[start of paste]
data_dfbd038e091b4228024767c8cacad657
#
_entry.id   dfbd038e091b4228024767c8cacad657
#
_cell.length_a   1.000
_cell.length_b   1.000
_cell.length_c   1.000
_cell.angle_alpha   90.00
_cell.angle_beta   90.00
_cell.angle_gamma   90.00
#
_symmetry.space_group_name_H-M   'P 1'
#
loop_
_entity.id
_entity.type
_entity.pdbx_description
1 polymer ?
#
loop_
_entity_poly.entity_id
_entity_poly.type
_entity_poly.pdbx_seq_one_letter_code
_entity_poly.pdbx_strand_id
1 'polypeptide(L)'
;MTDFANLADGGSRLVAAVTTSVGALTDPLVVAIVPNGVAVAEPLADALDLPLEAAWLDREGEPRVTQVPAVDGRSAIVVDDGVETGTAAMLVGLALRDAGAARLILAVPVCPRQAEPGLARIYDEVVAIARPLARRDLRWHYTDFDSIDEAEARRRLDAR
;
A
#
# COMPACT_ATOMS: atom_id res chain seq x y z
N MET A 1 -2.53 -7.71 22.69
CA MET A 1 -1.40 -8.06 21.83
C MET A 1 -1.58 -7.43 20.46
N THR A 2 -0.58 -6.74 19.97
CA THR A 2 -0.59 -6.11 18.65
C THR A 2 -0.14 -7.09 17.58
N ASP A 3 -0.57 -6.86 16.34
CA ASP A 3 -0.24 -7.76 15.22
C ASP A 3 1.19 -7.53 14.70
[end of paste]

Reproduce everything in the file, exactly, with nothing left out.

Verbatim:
data_dfbd038e091b4228024767c8cacad657
#
_entry.id   dfbd038e091b4228024767c8cacad657
#
_cell.length_a   1.000
_cell.length_b   1.000
_cell.length_c   1.000
_cell.angle_alpha   90.00
_cell.angle_beta   90.00
_cell.angle_gamma   90.00
#
_symmetry.space_group_name_H-M   'P 1'
#
loop_
_entity.id
_entity.type
_entity.pdbx_description
1 polymer ?
#
loop_
_entity_poly.entity_id
_entity_poly.type
_entity_poly.pdbx_seq_one_letter_code
_entity_poly.pdbx_strand_id
1 'polypeptide(L)'
;MTDFANLADGGSRLVAAVTTSVGALTDPLVVAIVPNGVAVAEPLADALDLPLEAAWLDREGEPRVTQVPAVDGRSAIVVDDGVETGTAAMLVGLALRDAGAARLILAVPVCPRQAEPGLARIYDEVVAIARPLARRDLRWHYTDFDSIDEAEARRRLDAR
;
A
#
# COMPACT_ATOMS: atom_id res chain seq x y z
N MET A 1 -2.53 -7.71 22.69
CA MET A 1 -1.40 -8.06 21.83
C MET A 1 -1.58 -7.43 20.46
N THR A 2 -0.58 -6.74 19.97
CA THR A 2 -0.59 -6.11 18.65
C THR A 2 -0.14 -7.09 17.58
N ASP A 3 -0.57 -6.86 16.34
CA ASP A 3 -0.24 -7.76 15.22
C ASP A 3 1.19 -7.53 14.70